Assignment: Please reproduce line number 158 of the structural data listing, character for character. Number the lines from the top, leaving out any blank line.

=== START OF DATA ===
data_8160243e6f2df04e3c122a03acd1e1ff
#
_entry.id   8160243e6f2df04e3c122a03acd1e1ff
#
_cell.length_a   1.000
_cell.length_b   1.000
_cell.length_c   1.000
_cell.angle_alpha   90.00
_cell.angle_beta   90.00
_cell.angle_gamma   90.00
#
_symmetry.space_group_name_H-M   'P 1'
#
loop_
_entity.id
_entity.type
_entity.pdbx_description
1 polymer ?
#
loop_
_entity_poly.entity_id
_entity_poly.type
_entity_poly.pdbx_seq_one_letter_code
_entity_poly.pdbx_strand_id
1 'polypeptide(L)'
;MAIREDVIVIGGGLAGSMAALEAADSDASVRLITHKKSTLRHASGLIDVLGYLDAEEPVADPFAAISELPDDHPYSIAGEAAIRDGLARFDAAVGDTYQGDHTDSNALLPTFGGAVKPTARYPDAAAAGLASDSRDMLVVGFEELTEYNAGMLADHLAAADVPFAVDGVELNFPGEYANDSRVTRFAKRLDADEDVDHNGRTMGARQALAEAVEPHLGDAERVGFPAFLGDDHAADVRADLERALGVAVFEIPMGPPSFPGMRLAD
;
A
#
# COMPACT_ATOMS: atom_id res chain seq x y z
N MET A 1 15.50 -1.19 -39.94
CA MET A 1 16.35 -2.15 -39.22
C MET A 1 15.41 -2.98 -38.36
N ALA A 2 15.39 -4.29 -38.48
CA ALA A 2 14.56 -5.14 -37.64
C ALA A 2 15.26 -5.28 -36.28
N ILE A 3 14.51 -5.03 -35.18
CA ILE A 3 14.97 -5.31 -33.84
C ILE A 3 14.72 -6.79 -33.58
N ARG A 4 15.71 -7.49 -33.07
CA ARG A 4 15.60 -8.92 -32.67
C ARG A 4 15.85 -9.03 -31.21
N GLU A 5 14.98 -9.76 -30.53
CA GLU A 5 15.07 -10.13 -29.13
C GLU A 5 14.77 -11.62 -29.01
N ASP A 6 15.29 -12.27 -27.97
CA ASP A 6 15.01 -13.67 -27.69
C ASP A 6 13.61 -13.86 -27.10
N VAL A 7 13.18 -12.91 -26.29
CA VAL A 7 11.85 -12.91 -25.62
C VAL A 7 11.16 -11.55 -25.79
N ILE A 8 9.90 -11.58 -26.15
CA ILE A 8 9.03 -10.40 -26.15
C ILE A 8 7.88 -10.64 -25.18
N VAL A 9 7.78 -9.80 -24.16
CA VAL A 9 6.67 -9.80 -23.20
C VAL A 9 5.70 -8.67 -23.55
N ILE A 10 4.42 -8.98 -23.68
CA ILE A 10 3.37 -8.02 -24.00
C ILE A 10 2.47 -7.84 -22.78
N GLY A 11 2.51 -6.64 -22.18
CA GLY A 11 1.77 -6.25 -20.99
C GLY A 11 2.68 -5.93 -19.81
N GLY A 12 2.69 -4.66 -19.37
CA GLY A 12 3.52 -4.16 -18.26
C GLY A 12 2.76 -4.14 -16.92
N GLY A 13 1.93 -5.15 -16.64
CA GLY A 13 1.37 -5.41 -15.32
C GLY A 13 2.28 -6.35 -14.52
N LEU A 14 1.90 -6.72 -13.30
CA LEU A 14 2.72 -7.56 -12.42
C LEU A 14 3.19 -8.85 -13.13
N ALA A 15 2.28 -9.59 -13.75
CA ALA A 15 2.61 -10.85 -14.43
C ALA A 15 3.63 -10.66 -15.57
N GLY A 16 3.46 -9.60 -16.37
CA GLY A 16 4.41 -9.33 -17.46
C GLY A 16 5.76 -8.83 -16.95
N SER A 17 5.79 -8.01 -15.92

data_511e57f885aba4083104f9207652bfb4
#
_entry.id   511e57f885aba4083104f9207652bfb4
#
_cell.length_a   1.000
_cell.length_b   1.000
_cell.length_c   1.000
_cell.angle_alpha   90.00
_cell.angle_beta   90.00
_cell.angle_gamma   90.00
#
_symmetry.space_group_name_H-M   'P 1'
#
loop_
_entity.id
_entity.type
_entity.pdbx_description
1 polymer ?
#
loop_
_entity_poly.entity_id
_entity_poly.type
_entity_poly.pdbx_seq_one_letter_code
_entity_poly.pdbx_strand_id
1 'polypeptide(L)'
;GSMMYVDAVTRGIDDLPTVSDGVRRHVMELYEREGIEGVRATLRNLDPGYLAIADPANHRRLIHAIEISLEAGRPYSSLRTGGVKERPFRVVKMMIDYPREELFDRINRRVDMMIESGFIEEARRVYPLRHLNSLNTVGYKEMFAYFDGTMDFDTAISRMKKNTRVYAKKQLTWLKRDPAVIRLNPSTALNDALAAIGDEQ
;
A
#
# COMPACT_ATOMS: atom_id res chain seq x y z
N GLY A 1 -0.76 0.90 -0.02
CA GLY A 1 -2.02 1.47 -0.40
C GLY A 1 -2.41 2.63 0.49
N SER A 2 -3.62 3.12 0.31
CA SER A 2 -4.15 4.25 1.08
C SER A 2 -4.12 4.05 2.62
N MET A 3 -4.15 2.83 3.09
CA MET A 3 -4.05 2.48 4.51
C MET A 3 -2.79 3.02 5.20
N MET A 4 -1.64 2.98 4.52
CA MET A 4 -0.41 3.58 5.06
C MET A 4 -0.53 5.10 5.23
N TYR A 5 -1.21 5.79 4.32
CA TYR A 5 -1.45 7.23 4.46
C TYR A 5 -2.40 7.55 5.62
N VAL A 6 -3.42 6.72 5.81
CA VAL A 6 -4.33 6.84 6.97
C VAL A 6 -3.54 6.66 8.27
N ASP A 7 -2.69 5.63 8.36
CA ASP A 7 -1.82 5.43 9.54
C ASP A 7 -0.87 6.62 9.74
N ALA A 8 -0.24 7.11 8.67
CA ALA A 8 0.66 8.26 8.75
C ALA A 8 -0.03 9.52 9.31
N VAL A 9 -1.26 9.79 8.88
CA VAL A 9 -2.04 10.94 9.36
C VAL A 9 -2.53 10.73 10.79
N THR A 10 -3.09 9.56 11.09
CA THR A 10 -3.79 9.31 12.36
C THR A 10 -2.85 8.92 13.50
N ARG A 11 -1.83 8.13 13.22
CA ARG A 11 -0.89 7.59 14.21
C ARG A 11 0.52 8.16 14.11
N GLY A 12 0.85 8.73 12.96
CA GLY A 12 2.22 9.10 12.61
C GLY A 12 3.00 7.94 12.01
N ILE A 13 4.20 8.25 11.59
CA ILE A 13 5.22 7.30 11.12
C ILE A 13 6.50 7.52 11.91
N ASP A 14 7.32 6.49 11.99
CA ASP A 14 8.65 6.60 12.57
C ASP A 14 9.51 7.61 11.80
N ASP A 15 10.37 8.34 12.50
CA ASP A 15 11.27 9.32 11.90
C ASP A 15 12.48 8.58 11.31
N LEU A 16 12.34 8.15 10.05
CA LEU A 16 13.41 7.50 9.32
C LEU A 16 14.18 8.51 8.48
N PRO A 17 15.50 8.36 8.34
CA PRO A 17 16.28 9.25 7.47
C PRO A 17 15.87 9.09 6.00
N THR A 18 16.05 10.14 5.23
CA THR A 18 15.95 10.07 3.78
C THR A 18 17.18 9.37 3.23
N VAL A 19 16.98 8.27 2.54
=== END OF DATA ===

N PRO A 17 15.50 8.36 8.34